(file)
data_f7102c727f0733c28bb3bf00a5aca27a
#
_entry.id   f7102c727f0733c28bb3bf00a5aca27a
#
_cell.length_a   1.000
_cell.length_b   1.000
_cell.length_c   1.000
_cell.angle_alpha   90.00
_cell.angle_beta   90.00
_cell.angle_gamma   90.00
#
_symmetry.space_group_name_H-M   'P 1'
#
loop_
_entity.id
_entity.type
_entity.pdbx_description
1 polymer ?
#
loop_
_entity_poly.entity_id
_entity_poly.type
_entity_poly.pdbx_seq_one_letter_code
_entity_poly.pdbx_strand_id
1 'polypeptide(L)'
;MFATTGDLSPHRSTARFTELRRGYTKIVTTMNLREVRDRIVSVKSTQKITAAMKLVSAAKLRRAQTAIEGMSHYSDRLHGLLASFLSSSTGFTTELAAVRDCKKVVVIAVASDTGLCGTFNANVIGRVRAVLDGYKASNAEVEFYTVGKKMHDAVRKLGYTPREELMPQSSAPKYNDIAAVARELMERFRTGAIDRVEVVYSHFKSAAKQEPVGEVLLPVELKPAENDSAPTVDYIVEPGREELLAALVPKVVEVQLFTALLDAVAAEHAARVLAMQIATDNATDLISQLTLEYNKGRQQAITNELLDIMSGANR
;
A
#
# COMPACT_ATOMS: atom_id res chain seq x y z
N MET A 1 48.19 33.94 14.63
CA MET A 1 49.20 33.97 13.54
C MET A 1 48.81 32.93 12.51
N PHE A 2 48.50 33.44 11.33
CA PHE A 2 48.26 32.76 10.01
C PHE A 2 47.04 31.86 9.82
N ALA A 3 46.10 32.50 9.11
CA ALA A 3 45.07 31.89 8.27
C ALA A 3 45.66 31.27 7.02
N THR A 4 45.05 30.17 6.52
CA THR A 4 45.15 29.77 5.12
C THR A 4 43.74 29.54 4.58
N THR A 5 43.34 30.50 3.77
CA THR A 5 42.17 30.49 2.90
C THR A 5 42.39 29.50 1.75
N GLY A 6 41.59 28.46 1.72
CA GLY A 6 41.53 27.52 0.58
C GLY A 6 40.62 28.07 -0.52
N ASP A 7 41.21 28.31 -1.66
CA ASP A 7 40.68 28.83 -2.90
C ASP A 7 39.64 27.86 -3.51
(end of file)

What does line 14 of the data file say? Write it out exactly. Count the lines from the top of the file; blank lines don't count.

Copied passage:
loop_